Companies have traditionally avoided making huge jumps in the finance department’s technology, and for good reason: companies live and die by the accuracy and speed of their accounting departments. But companies that fail to take advantage of the technological innovations and advancements that automation brings risk wasting the people resources they have on repetitive tasks with a high incidence of human error.
Hyperautomation, the next iteration of automation that speeds up data ingestion, sorting, and use of data, promises to speed financial processes—and it can be done without huge investments of time, technology, or money.
What is hyperautomation?
Hyperautomation is the set of strategies and software companies use to automate manual processes. The goal of hyperautomation is to eventually have the automation systems begin to discover and integrate new automation processes without human intervention.
By adding artificial intelligence (AI) algorithms to robotic process automation (RPA) systems, a company can eventually begin to automate the automation of processes, ultimately building the systems so that the automation then automates more automations.
How can hyperautomation be used for business finance?
Finance systems have long been ripe for less manual work and more automation. Invoices, RFPs, purchase orders, payroll, and timekeeping are all highly manual processes that haven’t received much in the way of innovative software these last few years.
Optical character recognition (OCR) capabilities have been among the biggest automation tools, but these require invoices to meet formatting standards that can complicate and lengthen the process. Payroll and timekeeping have benefited from advances in HR tools, biometric clock-ins, and even geolocation via GPS or RF tagging.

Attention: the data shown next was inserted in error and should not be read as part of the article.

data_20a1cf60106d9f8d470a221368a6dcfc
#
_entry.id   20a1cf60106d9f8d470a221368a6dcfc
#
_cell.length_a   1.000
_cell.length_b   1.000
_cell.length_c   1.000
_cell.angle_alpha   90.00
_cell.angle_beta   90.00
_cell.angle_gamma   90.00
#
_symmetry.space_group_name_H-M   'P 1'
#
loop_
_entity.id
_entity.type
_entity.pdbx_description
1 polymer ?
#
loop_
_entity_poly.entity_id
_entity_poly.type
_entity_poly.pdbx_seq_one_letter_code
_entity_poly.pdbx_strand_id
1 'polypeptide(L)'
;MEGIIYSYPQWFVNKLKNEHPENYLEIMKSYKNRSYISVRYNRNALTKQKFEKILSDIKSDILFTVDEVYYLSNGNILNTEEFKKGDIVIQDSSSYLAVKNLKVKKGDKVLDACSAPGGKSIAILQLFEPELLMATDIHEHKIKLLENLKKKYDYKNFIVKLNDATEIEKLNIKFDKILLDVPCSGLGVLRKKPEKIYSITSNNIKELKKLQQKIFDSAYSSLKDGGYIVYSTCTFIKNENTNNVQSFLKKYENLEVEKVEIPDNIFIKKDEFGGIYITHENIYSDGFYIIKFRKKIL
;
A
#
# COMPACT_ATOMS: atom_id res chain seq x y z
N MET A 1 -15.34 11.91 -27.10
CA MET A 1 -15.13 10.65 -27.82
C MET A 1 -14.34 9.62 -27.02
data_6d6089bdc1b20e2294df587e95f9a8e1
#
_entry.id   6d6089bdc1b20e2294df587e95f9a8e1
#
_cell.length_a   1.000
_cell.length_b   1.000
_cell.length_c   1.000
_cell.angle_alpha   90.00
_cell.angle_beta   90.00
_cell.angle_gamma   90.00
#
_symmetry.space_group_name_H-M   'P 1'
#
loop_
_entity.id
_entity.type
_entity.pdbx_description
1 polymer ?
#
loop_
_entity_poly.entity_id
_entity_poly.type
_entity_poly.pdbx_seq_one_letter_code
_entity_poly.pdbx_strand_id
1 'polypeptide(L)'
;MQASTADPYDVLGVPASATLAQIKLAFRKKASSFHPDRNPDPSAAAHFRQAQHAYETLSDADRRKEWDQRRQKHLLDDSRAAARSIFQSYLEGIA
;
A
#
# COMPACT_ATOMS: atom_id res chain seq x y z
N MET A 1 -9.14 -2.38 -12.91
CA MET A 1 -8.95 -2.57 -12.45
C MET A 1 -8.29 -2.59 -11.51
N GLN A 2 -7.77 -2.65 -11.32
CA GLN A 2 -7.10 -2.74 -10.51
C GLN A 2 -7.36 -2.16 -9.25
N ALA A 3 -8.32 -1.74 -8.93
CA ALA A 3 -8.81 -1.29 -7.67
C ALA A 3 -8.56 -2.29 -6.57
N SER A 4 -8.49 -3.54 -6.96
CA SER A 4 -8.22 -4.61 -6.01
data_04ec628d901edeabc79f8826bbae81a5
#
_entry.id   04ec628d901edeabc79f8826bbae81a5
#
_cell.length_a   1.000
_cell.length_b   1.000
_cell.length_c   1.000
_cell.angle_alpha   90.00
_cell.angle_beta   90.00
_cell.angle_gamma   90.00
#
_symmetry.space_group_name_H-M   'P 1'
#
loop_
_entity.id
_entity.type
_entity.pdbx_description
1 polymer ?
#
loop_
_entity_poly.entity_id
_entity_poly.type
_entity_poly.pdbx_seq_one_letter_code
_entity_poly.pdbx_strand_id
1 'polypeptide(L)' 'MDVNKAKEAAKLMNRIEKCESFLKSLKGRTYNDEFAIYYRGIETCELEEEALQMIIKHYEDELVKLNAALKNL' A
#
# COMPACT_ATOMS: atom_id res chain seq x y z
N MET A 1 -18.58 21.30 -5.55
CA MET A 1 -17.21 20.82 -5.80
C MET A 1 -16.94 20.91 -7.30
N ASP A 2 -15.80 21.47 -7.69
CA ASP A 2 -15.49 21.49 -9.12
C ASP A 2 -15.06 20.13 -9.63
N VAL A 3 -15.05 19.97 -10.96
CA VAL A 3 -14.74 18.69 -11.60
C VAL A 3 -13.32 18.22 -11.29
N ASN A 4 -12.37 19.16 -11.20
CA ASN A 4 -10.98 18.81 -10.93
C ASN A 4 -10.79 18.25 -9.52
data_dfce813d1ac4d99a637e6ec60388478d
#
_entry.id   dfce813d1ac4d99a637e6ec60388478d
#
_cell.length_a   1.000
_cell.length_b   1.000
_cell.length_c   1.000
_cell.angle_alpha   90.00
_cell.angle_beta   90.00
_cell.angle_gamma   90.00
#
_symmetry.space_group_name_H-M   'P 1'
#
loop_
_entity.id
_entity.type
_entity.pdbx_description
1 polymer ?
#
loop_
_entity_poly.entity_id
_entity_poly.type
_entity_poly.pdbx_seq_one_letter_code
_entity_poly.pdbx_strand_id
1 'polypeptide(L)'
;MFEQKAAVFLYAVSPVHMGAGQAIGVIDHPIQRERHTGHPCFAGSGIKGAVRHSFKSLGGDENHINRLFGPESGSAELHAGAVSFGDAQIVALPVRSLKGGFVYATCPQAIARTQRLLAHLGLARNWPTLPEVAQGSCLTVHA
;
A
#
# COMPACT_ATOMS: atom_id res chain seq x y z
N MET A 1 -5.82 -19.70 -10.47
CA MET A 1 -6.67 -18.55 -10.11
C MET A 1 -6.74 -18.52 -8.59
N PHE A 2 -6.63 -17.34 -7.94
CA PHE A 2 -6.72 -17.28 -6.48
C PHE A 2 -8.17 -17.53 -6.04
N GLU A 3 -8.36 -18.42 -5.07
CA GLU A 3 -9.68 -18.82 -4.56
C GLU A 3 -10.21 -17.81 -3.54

All of these tools that have brought HR and accounting processes into the 21st century have also begun to produce an outsized amount of data, of which companies are only using a fraction to perform the most basic processes. Hyperautomation can use the power of algorithms that build upon themselves to make use of more of this data to give companies a more precise picture of their financials with less direct oversight by accounting and human resources professionals.
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Successful hyperautomation starts small
Just like any successful software initiative, companies should consider how their current systems and processes can get them started before diving in to purchase new products. Many inventive and forward-thinking technology initiatives have crumbled under the weight of finding the right software. Instead, Ben Richmond, U.S. country manager at Xero suggests understanding how your current cloud software as a service (SaaS) solutions can help you automate processes.
Richmond says, “Cloud accounting software also allows users to create automated day-to-day financial tasks, as well as gain access to automatic bank feeds that can provide important financial metrics each day, giving the business owner a better idea of exactly how much cash is coming in and going out each day, week, month.”
He also points out that cloud accounting software like Xero directly integrates with other business tools, which helps the accounting, sales, and admin teams communicate critical data without much manual labor.